Public Conference of the EFRAG technical group (EFRAG TEG)

09 Sep, 2013

On September 17, 2013, the Technical Expert Group (TEG) of the European Financial Reporting Advisory Group, (EFRAG) will hold a public conference call.

An agenda for the meeting was not announced.  Interested listeners have the ability to dial into the Conference call.  For details, see the EFRAG website.

Agenda for September 2013 IASB meeting

07 Sep, 2013

The IASB has released the initial agenda for its meeting to be held at its offices in London on 13, 17 and 18 September 2013. Discussions include joint sessions with the FASB on financial instruments (classification and measurement and impairment) and revenue recognition, and IASB-only sessions on employee benefits (ED on employee contributions), narrow focus amendments to IAS 1, annual improvement cycles 2010-2012 and 2011-2013, an update from the IFRS Interpretations Committee, the current status of the research project on business combinations under common control, separate f/s of a joint operator as well as rate regulation.

The full agenda for the main meeting, dated 6 September 2013, can be found here. We will post any updates to the agenda, and our Deloitte observer notes from the meeting, on this page as they are available.

New issue of the IASB’s "Investor Perspectives" series on the insurance contracts project

06 Sep, 2013

The International Accounting Standards Board (IASB) has released a new edition in its 'Investor Perspectives' series. In this edition, Patrick Finnegan (IASB Board member) discusses the proposals in revised insurance contracts exposure draft.

The article covers three key features from the exposure draft that may have the most impact to both preparers and investors. The three key features are:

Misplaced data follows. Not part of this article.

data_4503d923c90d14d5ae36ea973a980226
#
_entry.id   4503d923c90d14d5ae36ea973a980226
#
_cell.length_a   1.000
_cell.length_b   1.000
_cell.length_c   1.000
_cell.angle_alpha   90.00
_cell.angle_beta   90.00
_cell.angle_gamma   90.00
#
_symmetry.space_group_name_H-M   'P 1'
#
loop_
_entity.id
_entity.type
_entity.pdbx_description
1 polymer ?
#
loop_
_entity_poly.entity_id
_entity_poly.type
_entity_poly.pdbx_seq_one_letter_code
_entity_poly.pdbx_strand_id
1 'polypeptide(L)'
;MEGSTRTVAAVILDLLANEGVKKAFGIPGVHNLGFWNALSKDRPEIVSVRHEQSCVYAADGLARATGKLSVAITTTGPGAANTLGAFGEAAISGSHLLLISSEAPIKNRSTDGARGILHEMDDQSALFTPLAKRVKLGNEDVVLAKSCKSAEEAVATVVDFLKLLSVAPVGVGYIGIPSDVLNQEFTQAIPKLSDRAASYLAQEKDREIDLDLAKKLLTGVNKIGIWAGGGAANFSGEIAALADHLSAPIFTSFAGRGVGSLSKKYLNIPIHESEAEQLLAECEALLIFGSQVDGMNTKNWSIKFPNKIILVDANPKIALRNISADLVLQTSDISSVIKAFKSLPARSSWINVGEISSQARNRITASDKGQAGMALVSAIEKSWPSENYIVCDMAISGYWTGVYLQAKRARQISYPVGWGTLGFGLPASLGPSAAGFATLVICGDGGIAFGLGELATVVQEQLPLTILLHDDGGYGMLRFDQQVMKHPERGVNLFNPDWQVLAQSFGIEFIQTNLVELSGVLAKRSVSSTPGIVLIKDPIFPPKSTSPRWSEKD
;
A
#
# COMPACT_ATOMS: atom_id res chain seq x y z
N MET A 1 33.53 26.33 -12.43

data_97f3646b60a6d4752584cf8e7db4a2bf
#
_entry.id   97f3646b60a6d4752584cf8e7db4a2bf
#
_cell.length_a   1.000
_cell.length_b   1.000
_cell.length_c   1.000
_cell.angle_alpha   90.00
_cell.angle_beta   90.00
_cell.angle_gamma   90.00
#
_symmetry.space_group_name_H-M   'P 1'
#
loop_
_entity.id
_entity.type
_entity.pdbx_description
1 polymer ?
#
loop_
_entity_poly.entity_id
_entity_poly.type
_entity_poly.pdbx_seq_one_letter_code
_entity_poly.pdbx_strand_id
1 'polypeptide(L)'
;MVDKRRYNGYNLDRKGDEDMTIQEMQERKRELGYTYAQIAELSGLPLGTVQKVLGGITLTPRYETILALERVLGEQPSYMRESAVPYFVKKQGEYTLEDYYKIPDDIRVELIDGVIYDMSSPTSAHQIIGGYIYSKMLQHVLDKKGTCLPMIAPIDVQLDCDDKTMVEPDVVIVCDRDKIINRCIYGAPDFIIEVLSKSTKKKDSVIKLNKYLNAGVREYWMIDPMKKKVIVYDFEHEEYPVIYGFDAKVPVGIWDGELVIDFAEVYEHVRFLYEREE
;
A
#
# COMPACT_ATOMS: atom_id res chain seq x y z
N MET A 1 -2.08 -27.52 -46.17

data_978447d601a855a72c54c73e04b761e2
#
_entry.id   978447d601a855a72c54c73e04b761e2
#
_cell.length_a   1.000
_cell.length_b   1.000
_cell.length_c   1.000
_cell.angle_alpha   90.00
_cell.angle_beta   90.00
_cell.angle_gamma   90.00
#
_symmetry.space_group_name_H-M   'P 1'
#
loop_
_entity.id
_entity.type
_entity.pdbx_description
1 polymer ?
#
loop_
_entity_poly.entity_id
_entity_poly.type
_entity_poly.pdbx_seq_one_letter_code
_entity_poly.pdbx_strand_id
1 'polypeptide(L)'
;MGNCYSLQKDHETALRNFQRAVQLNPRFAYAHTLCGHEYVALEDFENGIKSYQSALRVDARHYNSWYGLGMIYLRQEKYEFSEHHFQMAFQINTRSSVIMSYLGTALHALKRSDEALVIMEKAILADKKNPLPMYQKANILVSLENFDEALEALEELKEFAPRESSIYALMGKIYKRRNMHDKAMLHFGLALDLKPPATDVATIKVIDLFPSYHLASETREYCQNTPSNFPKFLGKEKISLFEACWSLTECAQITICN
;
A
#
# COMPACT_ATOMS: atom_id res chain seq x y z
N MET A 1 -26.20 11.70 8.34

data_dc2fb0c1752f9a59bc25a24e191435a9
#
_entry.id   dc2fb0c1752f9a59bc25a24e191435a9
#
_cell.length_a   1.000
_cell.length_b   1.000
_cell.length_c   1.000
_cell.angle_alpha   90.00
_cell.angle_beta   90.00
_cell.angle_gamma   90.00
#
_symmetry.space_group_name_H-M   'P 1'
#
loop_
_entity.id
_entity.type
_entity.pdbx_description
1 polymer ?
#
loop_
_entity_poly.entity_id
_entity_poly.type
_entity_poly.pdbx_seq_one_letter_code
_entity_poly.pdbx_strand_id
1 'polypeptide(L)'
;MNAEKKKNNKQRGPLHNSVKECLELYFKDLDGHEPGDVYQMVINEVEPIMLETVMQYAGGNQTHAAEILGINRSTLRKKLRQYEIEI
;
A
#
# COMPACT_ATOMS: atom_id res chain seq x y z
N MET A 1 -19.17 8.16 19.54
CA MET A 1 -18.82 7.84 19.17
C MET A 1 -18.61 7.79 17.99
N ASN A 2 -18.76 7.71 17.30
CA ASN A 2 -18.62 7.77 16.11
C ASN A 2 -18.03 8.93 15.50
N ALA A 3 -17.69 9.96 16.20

1. how to report discount rate changes;
  2. how to present insurance contract revenue and expenses; and
  3. how to report changes in estimates of contract cash flows.

Click to view:

Updated EFRAG endorsement status report

06 Sep, 2013

The European Financial Reporting Advisory Group (EFRAG) has updated its report showing the status of endorsement, under the EU Accounting Regulation, of each IFRS, including standards, interpretations, and amendments. The latest report reflects the approval by the Accounting Regulatory Committee (ARC) for adoption of the IASB's amendments to IAS 36 and IAS 39.

The IASB issued (1) Recoverable Amount Disclosures for Non-Financial Assets (Proposed amendments to IAS 36) on 29 May 2013 to narrow the application of the requirement to disclose the recoverable amount of an asset, and clarify the disclosures when an asset has been impaired, and (2) Novation of Derivatives and Continuation of Hedge Accounting (Amendments to IAS 39 'Financial Instruments: Recognition and Measurement') on 27 June 2013 to provide relief for novation of derivatives.

Please click for the EFRAG Endorsement Status Report as of 6 September 2013.

Lack of confidence in financial reports among the vulnerabilities of Europe

06 Sep, 2013

The Joint Committee of the European Supervisory Authorities (ESAs) has published its second bi-annual 'Report on Risks and Vulnerabilities in the European Union's (EU) Financial System'. A lack of confidence in the representation of the underlying economic financial position and financial performance in financial reports fueled by the belief that the existing accounting framework is frequently misapplied and that there are shortcomings and room for interpretation in the accounting framework is cited as one of the risks and vulnerabilities.